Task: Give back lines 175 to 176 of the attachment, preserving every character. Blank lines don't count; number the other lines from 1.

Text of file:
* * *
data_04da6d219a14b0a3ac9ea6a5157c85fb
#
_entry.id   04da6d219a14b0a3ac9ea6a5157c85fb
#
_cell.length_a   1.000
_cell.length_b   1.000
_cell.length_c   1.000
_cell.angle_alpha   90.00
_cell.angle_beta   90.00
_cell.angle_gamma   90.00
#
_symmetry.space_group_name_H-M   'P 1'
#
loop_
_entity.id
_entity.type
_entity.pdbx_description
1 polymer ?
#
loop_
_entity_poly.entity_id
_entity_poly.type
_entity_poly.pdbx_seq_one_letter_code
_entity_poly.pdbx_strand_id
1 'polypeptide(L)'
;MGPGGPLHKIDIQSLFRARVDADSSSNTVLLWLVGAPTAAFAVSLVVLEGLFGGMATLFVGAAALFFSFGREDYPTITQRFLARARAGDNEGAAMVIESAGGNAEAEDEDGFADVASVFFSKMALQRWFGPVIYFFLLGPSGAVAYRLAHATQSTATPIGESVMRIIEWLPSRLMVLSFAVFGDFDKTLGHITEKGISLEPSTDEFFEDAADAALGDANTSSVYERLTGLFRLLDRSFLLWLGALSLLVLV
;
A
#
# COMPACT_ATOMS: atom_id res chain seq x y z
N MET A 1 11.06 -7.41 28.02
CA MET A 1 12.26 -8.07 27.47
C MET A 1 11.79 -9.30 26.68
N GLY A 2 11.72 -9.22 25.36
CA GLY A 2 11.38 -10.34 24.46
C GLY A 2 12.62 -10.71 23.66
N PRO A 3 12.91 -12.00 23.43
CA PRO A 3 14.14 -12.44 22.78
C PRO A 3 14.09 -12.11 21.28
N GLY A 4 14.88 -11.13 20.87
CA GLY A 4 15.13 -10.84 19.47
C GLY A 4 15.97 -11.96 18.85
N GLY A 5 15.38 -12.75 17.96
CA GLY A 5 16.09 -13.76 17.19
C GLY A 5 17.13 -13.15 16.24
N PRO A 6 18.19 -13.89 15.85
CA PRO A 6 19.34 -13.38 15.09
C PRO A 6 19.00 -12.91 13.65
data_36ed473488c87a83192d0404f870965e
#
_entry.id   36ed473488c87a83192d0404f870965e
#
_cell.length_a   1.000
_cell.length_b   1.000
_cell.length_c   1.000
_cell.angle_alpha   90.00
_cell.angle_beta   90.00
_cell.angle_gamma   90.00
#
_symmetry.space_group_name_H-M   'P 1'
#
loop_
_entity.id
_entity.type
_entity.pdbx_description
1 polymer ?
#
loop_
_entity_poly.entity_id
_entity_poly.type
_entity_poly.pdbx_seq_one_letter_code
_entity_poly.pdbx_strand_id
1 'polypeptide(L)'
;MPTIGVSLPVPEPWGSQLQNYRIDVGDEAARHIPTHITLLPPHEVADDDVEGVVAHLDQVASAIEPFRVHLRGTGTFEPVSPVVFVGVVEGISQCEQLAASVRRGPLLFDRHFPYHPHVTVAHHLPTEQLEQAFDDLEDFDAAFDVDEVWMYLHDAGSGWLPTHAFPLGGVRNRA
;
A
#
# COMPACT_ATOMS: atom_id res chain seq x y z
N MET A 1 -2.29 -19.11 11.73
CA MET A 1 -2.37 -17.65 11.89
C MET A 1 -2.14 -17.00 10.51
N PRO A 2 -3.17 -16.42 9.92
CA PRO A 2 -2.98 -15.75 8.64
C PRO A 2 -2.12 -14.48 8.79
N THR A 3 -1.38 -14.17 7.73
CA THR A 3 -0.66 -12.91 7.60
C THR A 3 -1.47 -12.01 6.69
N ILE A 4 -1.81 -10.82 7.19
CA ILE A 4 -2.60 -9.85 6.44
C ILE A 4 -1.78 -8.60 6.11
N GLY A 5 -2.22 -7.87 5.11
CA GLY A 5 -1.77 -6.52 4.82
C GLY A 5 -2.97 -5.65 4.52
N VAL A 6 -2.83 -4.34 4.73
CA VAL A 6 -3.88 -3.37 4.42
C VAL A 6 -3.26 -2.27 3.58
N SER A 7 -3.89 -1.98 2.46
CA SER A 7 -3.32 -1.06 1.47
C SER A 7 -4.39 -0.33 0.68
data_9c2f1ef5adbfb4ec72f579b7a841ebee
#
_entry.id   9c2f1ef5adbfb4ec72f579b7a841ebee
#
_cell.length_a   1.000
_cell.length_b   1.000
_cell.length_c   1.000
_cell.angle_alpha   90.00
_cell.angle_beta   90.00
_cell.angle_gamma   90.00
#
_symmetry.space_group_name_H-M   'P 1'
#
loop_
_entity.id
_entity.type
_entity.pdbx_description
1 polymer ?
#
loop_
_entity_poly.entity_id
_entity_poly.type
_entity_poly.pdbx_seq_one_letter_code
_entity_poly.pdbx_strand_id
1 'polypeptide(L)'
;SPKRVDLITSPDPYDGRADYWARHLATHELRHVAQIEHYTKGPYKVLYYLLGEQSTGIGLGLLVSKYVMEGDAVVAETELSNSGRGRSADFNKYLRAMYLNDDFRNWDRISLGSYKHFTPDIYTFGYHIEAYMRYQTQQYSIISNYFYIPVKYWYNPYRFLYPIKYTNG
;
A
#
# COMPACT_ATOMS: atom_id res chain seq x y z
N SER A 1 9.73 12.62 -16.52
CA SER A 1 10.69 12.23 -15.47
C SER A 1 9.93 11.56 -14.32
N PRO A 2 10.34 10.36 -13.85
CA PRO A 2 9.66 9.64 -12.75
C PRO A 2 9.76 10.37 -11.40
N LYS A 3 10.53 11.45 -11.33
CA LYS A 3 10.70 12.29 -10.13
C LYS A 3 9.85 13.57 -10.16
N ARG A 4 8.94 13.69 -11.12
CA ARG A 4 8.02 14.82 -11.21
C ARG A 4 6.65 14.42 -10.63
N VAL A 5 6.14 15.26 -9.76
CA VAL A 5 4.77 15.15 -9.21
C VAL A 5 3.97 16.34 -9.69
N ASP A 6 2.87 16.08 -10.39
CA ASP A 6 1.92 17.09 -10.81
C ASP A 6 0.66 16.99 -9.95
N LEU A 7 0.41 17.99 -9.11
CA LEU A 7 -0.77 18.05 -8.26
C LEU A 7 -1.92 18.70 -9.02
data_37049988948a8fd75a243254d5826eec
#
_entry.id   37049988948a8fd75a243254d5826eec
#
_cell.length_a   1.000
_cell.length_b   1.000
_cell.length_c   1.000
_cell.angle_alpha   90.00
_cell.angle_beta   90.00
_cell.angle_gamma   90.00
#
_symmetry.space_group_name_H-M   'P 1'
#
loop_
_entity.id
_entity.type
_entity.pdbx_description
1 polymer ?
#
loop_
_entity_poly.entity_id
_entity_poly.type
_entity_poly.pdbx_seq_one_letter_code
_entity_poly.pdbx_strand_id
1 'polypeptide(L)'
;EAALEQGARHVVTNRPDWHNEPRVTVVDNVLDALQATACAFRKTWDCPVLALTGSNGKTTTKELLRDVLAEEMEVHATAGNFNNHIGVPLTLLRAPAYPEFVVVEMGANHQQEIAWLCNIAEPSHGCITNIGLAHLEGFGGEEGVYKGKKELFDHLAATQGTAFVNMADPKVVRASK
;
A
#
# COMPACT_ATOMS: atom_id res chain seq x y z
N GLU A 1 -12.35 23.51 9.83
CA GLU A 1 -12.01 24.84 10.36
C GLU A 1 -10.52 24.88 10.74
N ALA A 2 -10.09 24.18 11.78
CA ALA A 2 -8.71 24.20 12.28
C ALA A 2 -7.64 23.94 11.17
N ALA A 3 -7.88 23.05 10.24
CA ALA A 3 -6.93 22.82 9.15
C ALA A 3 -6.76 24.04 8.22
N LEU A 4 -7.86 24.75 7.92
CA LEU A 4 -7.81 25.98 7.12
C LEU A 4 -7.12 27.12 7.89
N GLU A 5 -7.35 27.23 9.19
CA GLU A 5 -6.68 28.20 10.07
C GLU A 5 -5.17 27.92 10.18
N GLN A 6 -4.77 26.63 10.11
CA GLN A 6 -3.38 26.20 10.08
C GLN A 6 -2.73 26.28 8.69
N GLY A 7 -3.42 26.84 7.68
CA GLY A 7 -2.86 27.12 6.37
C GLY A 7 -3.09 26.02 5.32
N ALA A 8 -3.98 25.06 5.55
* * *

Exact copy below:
1 'polypeptide(L)'
;EAALEQGARHVVTNRPDWHNEPRVTVVDNVLDALQATACAFRKTWDCPVLALTGSNGKTTTKELLRDVLAEEMEVHATAGNFNNHIGVPLTLLRAPAYPEFVVVEMGANHQQEIAWLCNIAEPSHGCITNIGLAHLEGFGGEEGVYKGKKELFDHLAATQGTAFVNMADPKVVRASK